The Football League[edit]

Matches occurred regularly in this division until 1937, when Luton were promoted.[11] A Southern Professional Floodlit Cup meeting in 1956–57 was won 4–3 by Luton at Kenilworth Road, and was the only meeting until Luton dropped back to the Third Division for 1963–64.[12] Luton were nearly relegated again, but in the last home game of the season, against Watford, Luton won 2–1 to both ensure survival and deny Watford promotion.[13] Luton were relegated to the Fourth Division a year later, with Watford winning both matches held over a two-day period at Christmas; the game at Kenilworth Road finished 4–2 to Watford, and two days later Watford won 2–0 at Vicarage Road. Luton were not promoted again until 1967–68, so there were no matches until then.[14]

Growth in prominence[edit]

The 1968–69 season saw Watford promoted as champions of the Third Division, having led the division for almost the entire season; this led to the crowd violence associated with the fixture growing in prominence, and Watford won the first league clash with Luton that season 1–0 at Vicarage Road. The return match at Kenilworth Road was originally intended to take place on Boxing Day, but was abandoned due to fog with the game tied at 1–1; the game was eventually played after several postponements on 30 April 1969, by which time Watford had already been promoted as champions. The match was a bloodbath, and three players were sent off – two from Luton, one from Watford – as Luton won 2–1. After the game came incidents between the fans in St Albans, a town between Luton and Watford home to fans of both sides.[7] Luton were promoted to the Second Division a year later to keep the fixture going. However, Watford's relegation in 1971–72 ended it once more.

Two stands of a modest, old-fashioned British-style association football stadium, with a match in progress
Luton Town's home ground at Kenilworth Road (1980 photograph)

The sides didn't meet again until 1979–80, when Watford were promoted back to the second tier. In 1981–82 Luton won the Second Division, with Watford coming second – both teams were promoted to the top flight. In their first season in Division One Watford fared significantly better than Luton, and finished Runners-Up to Champions Liverpool (and so qualified for European football in the UEFA Cup for the following season), beating Luton 5–2 at Vicarage Road along the way. Luton, on the other hand, only avoided relegation in the last minute of the last match of the season; the match at Kenilworth Road on 28 April 1984 intensified the rivalry even further, as despite Watford's 2–1 victory, captain Wilf Rostron was sent off after a series of goading tackles from Luton players; meaning that he would miss the 1984 FA Cup Final. Despite being favourites on the day, Watford lost 2–0 to Everton, and even to this day most Watford supporters blame their loss on the absence of Rostron, and therefore on Luton.[7]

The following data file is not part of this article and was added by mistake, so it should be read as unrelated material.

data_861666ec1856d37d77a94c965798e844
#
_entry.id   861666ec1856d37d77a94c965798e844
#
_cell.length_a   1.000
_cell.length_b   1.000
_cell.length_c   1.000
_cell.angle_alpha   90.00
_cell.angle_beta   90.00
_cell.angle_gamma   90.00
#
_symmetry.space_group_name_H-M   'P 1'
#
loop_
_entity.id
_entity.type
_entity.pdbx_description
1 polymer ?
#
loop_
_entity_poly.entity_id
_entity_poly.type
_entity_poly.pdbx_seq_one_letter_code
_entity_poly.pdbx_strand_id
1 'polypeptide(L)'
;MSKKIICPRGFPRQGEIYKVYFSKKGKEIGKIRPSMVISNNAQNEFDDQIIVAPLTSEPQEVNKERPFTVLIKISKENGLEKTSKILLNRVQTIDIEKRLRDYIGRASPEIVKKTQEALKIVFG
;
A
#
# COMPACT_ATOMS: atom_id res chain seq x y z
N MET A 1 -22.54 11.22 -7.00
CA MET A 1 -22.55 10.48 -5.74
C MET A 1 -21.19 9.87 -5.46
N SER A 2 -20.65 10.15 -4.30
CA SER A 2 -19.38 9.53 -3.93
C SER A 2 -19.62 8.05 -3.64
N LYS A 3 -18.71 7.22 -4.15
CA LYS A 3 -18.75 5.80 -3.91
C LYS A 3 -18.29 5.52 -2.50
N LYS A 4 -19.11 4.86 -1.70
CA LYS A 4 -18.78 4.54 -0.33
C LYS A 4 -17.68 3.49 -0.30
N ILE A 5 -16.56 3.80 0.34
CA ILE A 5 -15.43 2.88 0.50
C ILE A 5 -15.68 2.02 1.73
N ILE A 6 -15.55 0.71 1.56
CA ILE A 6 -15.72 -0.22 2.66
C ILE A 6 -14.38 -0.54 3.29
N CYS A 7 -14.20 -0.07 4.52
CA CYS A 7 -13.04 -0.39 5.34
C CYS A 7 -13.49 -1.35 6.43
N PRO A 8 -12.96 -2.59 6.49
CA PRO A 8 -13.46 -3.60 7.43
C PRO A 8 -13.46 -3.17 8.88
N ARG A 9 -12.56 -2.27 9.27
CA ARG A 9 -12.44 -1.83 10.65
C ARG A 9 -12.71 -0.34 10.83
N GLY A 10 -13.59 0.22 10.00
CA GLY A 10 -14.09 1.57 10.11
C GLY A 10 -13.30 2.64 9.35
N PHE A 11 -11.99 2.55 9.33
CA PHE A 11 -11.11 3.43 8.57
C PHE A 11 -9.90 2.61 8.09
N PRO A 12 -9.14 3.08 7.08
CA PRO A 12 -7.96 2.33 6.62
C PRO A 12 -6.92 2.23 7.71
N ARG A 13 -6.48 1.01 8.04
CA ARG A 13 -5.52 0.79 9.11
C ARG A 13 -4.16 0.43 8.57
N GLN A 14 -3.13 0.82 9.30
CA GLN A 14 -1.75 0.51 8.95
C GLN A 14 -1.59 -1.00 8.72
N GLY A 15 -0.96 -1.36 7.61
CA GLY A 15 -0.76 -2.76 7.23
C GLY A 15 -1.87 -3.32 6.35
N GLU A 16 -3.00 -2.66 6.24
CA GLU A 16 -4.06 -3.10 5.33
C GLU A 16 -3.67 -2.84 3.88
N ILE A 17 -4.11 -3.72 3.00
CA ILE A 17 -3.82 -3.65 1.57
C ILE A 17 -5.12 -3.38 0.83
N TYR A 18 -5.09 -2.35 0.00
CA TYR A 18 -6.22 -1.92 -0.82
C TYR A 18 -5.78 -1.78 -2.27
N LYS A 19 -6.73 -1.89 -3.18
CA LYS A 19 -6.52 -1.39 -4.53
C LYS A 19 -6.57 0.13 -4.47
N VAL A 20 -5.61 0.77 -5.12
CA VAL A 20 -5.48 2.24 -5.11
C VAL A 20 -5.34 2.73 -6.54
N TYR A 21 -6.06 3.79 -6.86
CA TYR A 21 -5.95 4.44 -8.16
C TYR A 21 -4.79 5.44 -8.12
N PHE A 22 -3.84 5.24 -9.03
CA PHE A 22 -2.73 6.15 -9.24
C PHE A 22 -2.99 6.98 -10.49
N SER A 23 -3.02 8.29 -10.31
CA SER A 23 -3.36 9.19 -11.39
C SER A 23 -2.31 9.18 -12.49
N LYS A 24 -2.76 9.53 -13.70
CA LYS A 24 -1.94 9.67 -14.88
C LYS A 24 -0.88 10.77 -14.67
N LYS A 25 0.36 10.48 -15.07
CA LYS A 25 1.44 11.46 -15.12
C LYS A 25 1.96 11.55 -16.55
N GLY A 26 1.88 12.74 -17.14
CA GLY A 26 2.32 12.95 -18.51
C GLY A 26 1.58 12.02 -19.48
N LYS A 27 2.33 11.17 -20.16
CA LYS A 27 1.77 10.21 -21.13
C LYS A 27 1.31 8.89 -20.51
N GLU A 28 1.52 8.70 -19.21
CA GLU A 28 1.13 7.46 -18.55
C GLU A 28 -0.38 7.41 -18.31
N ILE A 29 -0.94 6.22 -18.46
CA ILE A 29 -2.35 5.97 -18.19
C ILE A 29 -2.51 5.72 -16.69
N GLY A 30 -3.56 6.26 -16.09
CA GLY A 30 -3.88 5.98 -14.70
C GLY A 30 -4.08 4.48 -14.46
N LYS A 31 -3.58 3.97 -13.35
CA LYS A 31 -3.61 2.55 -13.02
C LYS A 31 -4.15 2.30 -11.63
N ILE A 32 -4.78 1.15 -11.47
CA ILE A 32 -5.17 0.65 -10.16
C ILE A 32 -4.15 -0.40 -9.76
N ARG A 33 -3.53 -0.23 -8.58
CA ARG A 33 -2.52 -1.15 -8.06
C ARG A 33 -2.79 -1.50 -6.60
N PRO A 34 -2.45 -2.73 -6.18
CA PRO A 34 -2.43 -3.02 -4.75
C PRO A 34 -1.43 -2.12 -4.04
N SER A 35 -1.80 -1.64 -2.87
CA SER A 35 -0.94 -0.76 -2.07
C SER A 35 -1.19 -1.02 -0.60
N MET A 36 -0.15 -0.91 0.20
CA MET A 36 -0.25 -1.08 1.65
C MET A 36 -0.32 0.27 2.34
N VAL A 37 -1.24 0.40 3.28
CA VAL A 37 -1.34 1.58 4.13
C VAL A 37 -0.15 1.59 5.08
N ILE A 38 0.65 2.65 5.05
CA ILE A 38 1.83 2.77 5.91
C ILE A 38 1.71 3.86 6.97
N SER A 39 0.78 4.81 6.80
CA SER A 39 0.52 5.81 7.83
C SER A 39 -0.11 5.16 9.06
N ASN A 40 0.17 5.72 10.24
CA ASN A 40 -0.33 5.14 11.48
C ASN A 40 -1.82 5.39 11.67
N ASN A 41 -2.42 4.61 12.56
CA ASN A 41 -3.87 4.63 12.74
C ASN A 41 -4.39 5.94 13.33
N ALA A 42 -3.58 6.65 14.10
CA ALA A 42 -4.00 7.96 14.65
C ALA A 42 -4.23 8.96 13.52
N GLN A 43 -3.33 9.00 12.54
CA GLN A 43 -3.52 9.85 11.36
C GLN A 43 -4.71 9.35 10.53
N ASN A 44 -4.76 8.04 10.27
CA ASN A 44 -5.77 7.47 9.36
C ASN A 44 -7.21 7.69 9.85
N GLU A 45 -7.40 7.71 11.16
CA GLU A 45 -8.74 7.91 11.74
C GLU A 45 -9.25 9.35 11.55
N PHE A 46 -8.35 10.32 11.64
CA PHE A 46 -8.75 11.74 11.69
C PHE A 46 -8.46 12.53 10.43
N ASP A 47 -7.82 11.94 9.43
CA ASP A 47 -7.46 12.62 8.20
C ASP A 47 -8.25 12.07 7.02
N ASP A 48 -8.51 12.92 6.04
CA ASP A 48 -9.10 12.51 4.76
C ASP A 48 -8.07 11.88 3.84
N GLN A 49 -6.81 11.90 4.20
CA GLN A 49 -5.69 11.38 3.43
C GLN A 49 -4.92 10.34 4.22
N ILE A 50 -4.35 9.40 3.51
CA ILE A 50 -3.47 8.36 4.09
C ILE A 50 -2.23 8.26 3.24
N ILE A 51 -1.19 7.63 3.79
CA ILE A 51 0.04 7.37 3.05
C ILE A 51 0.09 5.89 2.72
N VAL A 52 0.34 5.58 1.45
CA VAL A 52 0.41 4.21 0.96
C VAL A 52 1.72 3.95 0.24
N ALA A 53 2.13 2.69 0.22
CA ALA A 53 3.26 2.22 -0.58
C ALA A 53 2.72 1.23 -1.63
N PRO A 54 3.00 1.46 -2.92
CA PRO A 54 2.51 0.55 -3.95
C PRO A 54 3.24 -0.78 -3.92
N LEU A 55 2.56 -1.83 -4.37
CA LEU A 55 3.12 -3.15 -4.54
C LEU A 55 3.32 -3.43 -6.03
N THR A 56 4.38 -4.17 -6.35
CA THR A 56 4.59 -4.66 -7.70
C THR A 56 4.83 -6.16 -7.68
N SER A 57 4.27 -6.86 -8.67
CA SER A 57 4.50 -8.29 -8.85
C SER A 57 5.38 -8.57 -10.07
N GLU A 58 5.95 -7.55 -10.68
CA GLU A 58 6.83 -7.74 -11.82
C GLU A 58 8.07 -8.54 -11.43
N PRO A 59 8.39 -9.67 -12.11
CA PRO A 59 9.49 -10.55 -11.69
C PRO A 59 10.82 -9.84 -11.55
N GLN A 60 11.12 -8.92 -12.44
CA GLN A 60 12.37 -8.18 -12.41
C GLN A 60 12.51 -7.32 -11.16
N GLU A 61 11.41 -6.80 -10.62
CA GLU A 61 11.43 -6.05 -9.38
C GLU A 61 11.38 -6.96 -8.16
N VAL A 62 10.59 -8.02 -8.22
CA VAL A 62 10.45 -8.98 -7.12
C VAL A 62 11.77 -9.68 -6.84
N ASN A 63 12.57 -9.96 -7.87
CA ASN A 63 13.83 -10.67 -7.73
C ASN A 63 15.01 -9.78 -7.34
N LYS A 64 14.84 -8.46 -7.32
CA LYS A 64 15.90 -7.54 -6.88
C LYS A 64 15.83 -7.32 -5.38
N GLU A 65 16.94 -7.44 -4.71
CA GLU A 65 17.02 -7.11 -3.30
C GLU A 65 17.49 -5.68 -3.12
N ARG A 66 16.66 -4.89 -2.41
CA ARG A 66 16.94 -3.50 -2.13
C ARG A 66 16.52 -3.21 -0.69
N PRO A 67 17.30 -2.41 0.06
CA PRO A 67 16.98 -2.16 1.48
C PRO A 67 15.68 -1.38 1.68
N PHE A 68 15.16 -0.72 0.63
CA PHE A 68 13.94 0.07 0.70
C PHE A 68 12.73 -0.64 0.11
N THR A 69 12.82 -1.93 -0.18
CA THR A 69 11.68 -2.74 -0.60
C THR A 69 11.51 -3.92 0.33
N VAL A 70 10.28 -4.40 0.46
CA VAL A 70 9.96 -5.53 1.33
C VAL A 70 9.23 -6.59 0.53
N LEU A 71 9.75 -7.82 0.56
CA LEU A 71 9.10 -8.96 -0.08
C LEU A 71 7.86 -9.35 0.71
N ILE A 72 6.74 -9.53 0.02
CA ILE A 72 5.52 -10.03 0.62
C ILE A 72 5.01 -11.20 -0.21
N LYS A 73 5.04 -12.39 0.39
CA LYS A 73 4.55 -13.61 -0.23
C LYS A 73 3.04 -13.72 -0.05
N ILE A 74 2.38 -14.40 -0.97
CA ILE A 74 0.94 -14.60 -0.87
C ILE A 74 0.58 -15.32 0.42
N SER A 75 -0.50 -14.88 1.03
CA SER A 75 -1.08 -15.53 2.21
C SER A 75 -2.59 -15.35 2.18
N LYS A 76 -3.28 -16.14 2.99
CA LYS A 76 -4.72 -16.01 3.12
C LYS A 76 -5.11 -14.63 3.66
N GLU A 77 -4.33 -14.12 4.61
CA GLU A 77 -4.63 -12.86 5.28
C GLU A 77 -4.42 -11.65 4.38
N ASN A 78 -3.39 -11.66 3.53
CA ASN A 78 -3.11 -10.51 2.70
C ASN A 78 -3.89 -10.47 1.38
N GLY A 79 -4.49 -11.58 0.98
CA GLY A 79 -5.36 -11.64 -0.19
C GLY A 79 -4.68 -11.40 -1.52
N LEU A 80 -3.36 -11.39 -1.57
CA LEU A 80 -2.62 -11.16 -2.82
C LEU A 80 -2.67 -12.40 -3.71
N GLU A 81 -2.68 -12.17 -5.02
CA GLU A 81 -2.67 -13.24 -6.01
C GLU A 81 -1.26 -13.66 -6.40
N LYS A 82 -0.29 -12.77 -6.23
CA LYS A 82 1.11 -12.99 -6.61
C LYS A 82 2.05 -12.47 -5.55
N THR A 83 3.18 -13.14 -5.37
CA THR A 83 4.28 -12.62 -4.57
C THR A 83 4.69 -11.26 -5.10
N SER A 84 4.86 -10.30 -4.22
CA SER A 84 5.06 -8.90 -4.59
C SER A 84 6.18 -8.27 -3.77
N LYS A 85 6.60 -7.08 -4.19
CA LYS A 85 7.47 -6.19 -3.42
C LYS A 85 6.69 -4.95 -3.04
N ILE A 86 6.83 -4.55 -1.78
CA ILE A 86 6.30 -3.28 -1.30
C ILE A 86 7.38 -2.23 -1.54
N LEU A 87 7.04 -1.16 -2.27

The fixture continued until 1987–88, when Watford were relegated. Luton were relegated to the second tier in 1991–92, and the fixture continued – the two teams were even relegated together in 1995–96. In 1997–98, Watford finished as Champions of the third-tier Second Division and won 4–0 at Kenilworth Road along the way – all four goals came within the first 32 minutes; the match was marred by yet more crowd trouble as Luton fans tried to prevent Watford fans leaving the ground and small pockets of running battles occurred towards the railway station. As a result, the police took no chances for the return fixture at Vicarage Road: a large police presence ensured no return of the October violence; the game ended in a 1–1 draw. With Watford's promotion at the end of that season, the fixture was over once more.

The 21st century[edit]

An impressive grandstand behind a goal net, filled with people, viewed from the other end of the stadium.
The Rookery Stand at Watford's Vicarage Road ground in 2007

A League Cup meeting at Vicarage Road on 10 September 2002 was marred by hooliganism (much of which was blamed on totally inept preparation by the Police who were warned in advance of the match that there would be trouble), with fighting in Watford town centre, railway station and approaches to the football ground before the match. Once in the ground but before the game, Luton fans invaded the pitch several times and this led to the kick-off being delayed by a quarter of an hour. A minute's silence, intended to mark the first anniversary of the 11 September Attacks, was also abandoned; when the match finally got under way, Luton went on to win 2–1.[15] After the game prosecutions were brought against 29 supporters; 25 from Luton – some of whom were banned from all football grounds for life – and four from Watford.